A tree is a tree – what’s the difference?

In short, the species of tree you choose for your log home can make a huge difference. Northern White Cedar (Thuja occidentalis) provides many advantages over pine, a commonly used wood in log homes.

Rot Resistance & Insects

  • Northern White Cedar naturally produces preservatives that make it one of the most decay and rot resistant of woods, as well as insect tolerant. In a 1995 study, cedar flake board panels in Hawaii showed no symptoms of termite attack, despite two years of extensive termite exposure.1 Cedar displays minimal cracking or checking because of its lower moisture content, and any checks will not penetrate through the heartwood of the log.
  • Pine is not naturally resistant to rot or insects. Pine requires kiln drying to kill insects in the wood, and preservative treatments to prevent future rot and insect damage. Surface treatments for pine lose their protective abilities once logs begin to crack and open up untreated areas. Large cracks in pine are common because of the higher moisture content.

Water Content

  • Northern White Cedar has less water content when green weighing about 3500 lbs. per cord.(2) Katahdin naturally air dries to a desirable 14-16 percent moisture level in a fairly short time, as little as three months. Air-drying allows the wood to acclimate to a new moisture level without harming the wood fiber’s molecular structure. Depending on the weather, a brief finishing may be necessary. Katahdin’s “green” kiln is heated using their biomass boiler to create steam heat.
  • Green pine weighs an average of 4700 lbs per cord, with more than twice the water content that cedar does.(2) Pine characteristically retains its water and usually is dried in a kiln to season the wood. Because the water is forced out quickly, cell rupture becomes a possible risk, which can weaken fibers and lead to cracking.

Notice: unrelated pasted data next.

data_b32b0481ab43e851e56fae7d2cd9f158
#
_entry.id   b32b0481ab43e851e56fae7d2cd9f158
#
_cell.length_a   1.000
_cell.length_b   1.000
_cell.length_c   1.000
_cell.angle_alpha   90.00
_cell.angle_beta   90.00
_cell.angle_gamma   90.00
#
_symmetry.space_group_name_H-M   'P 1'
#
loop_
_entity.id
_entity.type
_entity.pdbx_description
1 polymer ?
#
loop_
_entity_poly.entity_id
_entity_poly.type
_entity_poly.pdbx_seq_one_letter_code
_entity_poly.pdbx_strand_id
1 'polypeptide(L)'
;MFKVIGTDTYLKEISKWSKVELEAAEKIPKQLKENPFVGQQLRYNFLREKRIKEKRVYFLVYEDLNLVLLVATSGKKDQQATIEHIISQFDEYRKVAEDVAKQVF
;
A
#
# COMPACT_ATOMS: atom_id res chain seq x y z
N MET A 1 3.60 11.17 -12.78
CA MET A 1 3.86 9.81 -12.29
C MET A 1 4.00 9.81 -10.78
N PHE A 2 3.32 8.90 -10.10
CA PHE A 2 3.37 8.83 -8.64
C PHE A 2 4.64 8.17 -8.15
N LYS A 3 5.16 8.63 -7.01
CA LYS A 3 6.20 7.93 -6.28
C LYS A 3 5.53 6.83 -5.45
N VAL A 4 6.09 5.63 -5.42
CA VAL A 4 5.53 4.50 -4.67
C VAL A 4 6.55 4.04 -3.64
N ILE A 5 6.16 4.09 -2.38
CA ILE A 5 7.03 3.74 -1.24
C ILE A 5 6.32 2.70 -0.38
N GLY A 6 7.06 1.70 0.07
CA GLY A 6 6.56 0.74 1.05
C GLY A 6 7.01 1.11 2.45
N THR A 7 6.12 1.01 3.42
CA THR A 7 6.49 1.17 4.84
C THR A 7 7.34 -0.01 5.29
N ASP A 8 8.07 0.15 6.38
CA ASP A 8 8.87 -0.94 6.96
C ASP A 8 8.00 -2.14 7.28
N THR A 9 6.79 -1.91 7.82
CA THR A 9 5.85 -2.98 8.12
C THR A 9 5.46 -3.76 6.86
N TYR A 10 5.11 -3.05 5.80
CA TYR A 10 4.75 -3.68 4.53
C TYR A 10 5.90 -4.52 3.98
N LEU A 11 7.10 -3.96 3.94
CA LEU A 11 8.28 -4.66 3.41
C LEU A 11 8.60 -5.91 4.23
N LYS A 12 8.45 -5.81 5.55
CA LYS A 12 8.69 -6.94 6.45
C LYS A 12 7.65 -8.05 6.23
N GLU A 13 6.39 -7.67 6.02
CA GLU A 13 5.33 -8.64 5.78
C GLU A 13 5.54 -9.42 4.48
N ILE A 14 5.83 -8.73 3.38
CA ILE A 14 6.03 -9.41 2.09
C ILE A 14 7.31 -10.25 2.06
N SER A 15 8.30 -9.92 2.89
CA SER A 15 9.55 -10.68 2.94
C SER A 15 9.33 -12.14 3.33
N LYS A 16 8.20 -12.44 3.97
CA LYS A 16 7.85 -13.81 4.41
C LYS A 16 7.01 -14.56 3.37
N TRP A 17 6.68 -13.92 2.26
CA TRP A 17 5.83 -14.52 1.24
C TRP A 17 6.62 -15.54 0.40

Durability

  • Untreated Northern White Cedar possesses high natural durability. A study conducted by University of Maine found that surveyors’ cedar corner posts and rail fences were still serviceable after 50 to 60 years of use.(2)
  • Untreated pine has a life expectancy of 3 to 7 years when in contact with the ground.(3)

Thermal rating (R-value)
The R-value is used to measure how well a material resists the flow of heat through it.

  • Northern White CedarĀ has an R-value of 1.41 per inch of thickness, the highest R-value of any of the species used in log homes.(4)
  • PineĀ species used in log home construction have an average R-value of 1.25 per inch of thickness.(4)

Thermal Mass Factor
Another measure is Thermal Mass, which reflects a material’s density (in pounds per cubic foot) and its specific mass. The higher the R-Value/Thermal Mass Factor, the easier your home is to heat.

  • Northern White Cedarhas an R-Value/Thermal Mass Factor of 3.78.(5)
  • Pine has an R-Value/Thermal Mass Factor of 2.76.(5)

Sustainability

  • Northern White Cedaris a renewable resource that is actively managed to ensure biodiversity, wildlife habitat and high-quality forest products.
  • Pine plantations are able to produce usable timber in relatively short periods of time, but they require a tremendous amount of resources to stump, seed, and prepare seedlings. Unlike cedar, which has natural resistance to insects and other pests, pine plantations need to use phosphate fertilizers, herbicides and insecticides to maintain healthy growth.

Sources:

  1. Haataja, B.A. and P.E. Laks. 1995. Properties of flakeboard made from northern white-cedar. Forest Products Journal 45(1): 68-70
  2. University of Maine-Orono – Forest Products Laboratory and Forest Service, U.S. Dept. of Agriculture
  3. Forest Service, U.S. Dept. of Agriculture
  4. U.S. Dept. of Agriculture – Wood Handbook
  5. ASHRAE Handbook, American Society of Heating, Refrigeration and Air-conditioning Engineers